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Document Abstract
Published: 2016

Making a killing: a 2011 survey of ivory markets in China

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An unprecedented surge in ivory seizures occurred in 2011. Media reported that 5,259 elephant tusks were seized worldwide in that year alone, representing the lives of at least 2,629 elephants. In spite of the government’s efforts to regulate the ivory trade, China continues to be the world’s main recipient of smuggled ivory.

In 2004 China introduced an ivory product registration and certification system to control the domestic ivory market and to meet the conditions required by the Convention on International Trade in Endangered Species of Fauna and Flora (CITES) for the purchase of stockpiled ivory from some African countries. In July 2008, the CITES Standing Committee approved of China as a trading partner for the second so-called “one-off ” sale of ivory from Botswana, Namibia, South Africa and Zimbabwe.
 
This survey was conducted two and half years after the 62 tonnes of ivory China bought at the CITES-approved sale were officially imported in March 2009. The survey was conducted by local experts who both visited physical markets and monitored online marketplaces. The physical market visits were conducted in September and October 2011 in five cities along the eastern seaboard of China. Online marketplaces were monitored for one week in January 2012.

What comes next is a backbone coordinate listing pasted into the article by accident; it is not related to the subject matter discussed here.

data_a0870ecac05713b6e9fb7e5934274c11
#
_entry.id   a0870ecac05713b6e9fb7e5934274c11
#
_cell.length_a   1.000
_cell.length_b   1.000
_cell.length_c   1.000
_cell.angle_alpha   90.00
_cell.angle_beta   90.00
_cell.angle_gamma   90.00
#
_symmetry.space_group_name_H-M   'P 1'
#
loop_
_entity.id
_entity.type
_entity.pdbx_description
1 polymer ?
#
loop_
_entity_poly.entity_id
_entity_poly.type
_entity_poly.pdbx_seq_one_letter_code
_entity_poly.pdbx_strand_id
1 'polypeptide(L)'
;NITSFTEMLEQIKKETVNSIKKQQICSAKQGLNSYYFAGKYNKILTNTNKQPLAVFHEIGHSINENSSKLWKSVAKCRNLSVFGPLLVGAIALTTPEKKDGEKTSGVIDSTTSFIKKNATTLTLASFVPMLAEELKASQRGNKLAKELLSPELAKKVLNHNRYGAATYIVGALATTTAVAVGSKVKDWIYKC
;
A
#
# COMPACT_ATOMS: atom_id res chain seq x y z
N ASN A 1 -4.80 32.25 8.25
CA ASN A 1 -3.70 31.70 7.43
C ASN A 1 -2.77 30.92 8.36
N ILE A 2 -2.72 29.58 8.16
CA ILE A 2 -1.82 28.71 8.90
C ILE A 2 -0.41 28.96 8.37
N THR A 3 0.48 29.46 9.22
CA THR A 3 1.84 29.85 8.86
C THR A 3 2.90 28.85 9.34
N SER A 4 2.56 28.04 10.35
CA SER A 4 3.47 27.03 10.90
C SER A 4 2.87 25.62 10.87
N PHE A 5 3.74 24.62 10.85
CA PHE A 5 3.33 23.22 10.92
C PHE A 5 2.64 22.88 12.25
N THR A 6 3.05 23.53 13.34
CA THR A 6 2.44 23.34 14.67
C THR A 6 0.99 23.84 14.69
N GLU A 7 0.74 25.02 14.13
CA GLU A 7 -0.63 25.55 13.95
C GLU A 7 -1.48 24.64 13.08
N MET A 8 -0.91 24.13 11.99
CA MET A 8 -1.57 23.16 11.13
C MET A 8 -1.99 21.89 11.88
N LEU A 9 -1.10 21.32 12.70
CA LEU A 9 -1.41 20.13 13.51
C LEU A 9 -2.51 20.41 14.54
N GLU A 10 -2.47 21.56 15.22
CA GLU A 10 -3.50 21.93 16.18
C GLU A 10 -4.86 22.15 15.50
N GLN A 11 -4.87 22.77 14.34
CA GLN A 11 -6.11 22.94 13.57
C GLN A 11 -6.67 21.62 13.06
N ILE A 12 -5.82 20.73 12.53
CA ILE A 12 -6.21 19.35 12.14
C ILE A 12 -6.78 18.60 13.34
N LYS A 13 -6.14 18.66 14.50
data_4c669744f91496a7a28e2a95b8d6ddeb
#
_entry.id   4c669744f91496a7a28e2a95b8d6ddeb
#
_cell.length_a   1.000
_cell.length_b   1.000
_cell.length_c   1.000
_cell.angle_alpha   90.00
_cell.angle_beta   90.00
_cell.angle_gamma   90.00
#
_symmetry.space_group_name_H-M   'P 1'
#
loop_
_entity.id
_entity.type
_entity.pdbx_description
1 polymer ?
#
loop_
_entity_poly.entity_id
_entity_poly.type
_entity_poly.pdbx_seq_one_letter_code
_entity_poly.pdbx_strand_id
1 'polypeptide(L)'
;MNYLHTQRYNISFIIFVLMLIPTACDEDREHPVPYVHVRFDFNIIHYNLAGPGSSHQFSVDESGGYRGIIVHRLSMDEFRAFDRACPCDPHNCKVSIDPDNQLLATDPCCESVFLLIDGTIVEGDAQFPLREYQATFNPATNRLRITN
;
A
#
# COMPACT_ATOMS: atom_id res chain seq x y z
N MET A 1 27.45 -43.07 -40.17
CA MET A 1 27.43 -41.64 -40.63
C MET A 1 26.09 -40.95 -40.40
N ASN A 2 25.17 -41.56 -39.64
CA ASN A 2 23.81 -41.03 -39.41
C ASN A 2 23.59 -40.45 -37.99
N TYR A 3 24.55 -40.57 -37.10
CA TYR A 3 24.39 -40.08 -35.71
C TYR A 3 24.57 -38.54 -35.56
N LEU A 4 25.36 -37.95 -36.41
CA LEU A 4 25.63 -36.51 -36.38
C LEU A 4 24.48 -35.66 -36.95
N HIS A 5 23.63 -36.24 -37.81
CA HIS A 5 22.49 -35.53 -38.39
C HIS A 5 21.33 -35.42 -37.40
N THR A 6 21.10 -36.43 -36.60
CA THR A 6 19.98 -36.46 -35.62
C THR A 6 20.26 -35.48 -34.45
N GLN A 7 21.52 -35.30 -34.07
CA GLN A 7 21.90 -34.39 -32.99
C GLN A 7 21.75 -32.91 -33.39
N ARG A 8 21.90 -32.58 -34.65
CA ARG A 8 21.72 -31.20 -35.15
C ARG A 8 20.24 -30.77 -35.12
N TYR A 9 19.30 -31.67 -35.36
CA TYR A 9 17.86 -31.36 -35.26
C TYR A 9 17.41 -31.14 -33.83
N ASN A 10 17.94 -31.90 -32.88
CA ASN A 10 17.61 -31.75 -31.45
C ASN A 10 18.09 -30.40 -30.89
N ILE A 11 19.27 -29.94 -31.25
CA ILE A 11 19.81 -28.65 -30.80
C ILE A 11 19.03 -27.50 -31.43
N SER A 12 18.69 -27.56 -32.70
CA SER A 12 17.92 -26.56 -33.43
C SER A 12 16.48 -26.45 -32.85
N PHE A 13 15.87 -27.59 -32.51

In general, the survey found widespread abuse of the ivory trade control system. It became clear that illegal ivory, once smuggled to the country can be laundered freely through the legal market. The legal trade is
sustaining and perpetuating a rising demand for elephant ivory.
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Authors

G.G. Gabriel; N. Hua; J. Wang

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